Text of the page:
Why Standards are Critical for Authentication
The need to remove our collective reliance on “shared secrets” (passwords, one-time passcodes and security questions) to enable secure user access to online services and enterprise resources has never been more clear. What is also abundantly clear: the opportunity to solve this problem in a robust, scalable manner that leverages proven public key cryptography in combination with user experience innovations to deliver truly simpler, stronger authentication.
Open authentication standards developed by the cross-industry FIDO Alliance enable any solution provider to capitalize on the need for stronger security and simple user experiences by participating in an open, interoperable ecosystem of devices and services that work together to solve the world’s password problem. We could never have gotten this far without a historic industry-wide, public-private, multi-stakeholder collaboration to develop open technical standards that are free to implement.
In 2016 alone, a record two billion password-protected accounts were compromised. Millions of people are continually scrambling to change old, simple passwords that they re-use across many different applications. Additionally, more than 63 percent of data breaches involved compromised password login credentials, according to the 2016 Verizon Data Breach Investigation Report.
At the same time, the general online population continues to follow poor security practices whenever faced with the tradeoff between convenience and security. However, with the introduction of user experience innovations like biometrics that are increasingly being built right into devices, and external “security keys” that require a simple push of a button, more and more users are voluntarily choosing better security, not because it is more secure, but because it is more convenient than the less secure practices they were obligated to use in the past.
Why do we need standards for authentication? Solving the password problem will require ubiquitous use of strong authentication, and the only way to get there is with a solution that meets three criteria: 1. is based on proven security (in FIDO’s case, public key cryptography) to stop the ongoing onslaught of data breaches; 2. leverages easy “single gesture” authentication (with biometrics, security keys) so that users will actually want to use it; and 3. is an open industry standard so it can be adopted by the whole internet ecosystem. This is what we have developed with the FIDO standards.
Open industry standards assure that existing and future products and offerings are compatible and that anyone can evaluate the technology. Users can depend on their FIDO devices working wherever FIDO authentication is supported. Service providers and enterprises can accommodate various devices and services without having to make new investments to integrate proprietary capabilities into their infrastructure. We’ve developed the standards to be user verification method-agnostic, which gives authentication providers a lot of freedom to innovate around FIDO’s core security and privacy principles to provide simple and enhanced authentication experiences.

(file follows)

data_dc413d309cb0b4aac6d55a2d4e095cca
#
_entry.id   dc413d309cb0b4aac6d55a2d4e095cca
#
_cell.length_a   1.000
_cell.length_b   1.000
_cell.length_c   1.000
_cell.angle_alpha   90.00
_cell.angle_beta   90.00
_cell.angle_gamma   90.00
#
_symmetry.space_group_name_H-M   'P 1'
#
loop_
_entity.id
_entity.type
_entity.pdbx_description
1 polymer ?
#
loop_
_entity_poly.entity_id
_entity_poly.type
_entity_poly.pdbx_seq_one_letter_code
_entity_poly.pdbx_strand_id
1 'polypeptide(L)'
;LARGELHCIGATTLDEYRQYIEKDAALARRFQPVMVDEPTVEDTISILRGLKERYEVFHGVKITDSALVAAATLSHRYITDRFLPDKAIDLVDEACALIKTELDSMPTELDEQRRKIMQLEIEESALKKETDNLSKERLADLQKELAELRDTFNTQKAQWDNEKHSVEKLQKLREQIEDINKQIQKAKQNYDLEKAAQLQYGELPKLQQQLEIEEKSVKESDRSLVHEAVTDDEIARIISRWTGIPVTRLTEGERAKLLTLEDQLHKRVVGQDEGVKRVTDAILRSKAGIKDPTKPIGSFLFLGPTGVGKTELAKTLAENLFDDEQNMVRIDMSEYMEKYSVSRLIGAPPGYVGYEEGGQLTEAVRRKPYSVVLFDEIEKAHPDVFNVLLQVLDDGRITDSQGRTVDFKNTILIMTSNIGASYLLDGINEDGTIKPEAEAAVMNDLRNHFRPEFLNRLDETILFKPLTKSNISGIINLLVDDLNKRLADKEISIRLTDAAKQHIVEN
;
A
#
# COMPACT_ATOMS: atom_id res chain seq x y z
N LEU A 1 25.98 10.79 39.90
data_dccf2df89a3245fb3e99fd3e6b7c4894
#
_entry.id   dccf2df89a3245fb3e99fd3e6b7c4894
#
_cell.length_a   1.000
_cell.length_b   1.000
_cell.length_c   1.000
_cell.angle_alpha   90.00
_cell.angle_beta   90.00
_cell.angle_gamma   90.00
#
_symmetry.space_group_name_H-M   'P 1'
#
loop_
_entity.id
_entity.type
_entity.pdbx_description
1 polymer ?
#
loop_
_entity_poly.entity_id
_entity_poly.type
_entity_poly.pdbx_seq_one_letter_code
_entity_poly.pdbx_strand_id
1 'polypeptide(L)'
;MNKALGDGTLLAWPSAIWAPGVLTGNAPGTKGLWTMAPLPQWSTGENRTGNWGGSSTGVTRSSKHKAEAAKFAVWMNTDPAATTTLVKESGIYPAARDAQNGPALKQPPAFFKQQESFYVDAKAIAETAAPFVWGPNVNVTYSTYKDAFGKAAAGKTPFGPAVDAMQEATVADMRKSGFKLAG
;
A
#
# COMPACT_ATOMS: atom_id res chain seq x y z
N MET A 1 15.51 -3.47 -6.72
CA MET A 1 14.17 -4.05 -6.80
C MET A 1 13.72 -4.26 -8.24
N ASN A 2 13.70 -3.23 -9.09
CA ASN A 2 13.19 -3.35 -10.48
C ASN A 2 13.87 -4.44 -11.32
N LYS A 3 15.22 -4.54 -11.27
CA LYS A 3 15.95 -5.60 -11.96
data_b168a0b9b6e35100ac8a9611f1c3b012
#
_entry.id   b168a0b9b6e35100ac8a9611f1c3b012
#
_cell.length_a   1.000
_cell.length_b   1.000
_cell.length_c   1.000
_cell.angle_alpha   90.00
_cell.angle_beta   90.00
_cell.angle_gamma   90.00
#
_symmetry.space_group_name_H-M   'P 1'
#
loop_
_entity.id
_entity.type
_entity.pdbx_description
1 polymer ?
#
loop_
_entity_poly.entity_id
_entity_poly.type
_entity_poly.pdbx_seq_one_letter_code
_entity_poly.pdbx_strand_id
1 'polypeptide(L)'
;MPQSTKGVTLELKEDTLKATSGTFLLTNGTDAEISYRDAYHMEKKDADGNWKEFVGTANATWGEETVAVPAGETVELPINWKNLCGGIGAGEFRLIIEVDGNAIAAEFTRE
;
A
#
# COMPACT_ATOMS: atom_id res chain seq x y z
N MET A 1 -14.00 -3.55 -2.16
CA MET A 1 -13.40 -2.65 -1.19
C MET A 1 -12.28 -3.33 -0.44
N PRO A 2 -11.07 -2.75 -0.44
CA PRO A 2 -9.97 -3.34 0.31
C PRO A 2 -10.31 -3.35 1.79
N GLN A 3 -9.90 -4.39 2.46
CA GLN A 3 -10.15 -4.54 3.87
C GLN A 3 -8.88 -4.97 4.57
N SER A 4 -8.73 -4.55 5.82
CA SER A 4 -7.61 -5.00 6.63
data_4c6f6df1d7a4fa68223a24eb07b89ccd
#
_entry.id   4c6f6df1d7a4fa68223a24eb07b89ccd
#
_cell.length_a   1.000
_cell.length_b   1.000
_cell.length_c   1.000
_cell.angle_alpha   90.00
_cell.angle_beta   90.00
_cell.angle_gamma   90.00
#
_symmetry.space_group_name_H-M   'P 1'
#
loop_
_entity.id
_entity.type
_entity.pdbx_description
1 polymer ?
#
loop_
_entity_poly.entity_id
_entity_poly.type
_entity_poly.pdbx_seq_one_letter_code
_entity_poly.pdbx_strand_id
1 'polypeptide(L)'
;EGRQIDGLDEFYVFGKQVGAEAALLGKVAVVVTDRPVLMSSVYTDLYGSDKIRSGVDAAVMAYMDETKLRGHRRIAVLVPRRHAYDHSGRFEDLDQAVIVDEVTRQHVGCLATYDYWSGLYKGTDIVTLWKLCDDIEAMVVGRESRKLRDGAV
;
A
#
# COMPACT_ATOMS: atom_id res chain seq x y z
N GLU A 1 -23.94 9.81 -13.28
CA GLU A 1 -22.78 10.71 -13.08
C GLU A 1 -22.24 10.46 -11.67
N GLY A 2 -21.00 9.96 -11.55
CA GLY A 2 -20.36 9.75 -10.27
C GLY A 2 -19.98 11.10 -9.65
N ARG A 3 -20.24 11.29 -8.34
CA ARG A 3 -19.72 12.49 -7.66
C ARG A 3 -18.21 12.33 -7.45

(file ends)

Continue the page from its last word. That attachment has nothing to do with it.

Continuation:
Today, any device manufacturer, software developer and/or online service provider can build support for FIDO standards into their existing products and services to make online authentication simpler and stronger for their users. This has led us to a “net effect,” where any new implementation of the standards will be able to immediately interoperate with any other implementation without the need for any pre-established arrangement between device developer and service provider.
Since we published the first FIDO standards in 2014, the growth of the FIDO ecosystem has grown quickly making FIDO the de facto strong authentication standard. To cite a few quick facts, FIDO Authentication is: available to protect 3 billion user accounts, in more than 300 FIDO(R) Certified products, on flagship handsets from top mobile handset manufacturers, and will be built into browsers this year thanks to our partnership collaboration with W3C.
This major momentum behind FIDO Authentication points to one conclusion: the industry overwhelming agrees on the need for open standards for authentication, and that FIDO’s mix of secure and usable authentication is the right approach. Come to Cloud Identity Summit to learn more about the technology, who is using it and how, as well as what more you expect from the FIDO ecosystem in the near future.
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by Brett McDowell, Executive Director, FIDO Alliance